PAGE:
Atom Interferometry for an Inertial Navigation System
My experiment aims to measure the acceleration of a cold thermal gas of rubidium atoms, using the interference pattern that arises when an atom evolves as a coherent superposition of two states. We use a series of laser pulses to stimulate a Raman transition that split up, reflect and recombine the two wavepackets through the momentum exchanged in a two-photon process. Atom interferometers are extremely sensitive to inertial forces and are much less prone to drift than conventional mechanical accelerometers. This accelerometer will form part of a navigation system, in conjunction with other quantum systems that are extremely sensitive to rotations and time.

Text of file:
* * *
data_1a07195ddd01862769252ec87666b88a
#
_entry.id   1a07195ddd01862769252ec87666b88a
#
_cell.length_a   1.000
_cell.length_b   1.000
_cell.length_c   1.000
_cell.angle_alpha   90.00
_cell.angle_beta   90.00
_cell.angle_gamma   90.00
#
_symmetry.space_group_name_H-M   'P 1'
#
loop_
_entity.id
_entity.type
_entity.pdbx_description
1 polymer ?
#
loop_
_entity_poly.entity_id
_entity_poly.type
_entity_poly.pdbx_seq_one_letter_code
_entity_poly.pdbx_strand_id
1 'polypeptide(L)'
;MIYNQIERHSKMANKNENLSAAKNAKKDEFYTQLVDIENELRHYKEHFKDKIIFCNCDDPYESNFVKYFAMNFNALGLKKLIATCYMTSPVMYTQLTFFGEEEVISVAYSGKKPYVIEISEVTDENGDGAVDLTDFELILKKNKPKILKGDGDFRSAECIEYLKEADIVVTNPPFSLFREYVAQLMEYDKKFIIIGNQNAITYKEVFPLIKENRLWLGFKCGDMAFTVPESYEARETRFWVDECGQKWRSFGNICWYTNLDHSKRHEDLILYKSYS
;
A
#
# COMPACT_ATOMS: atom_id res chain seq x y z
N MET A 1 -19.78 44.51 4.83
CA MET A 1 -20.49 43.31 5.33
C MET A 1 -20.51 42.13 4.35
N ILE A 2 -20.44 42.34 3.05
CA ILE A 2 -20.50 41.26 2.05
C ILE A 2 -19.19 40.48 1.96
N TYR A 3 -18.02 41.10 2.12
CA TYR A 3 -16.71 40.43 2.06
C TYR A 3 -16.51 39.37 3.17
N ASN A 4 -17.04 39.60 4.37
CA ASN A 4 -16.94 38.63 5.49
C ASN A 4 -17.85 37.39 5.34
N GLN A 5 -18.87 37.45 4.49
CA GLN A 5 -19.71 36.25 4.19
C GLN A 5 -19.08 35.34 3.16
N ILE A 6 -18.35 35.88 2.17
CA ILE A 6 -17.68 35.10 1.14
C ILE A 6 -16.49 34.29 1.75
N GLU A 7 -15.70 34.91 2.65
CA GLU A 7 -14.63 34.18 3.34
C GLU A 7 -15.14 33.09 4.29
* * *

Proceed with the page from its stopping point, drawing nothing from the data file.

So far, I have mainly been working on a compact magneto-optical trap which forms the first step towards a source of cold atoms. Aside from that, I have helped build transportable units for both a reference and a repump laser, which will also be used by other rubidium experiments in the centre for cold matter. Currently, I am designing a cage system to contain the optics necessary for large, retro-reflected Raman beams that is suitable for use in an ultra-high vacuum.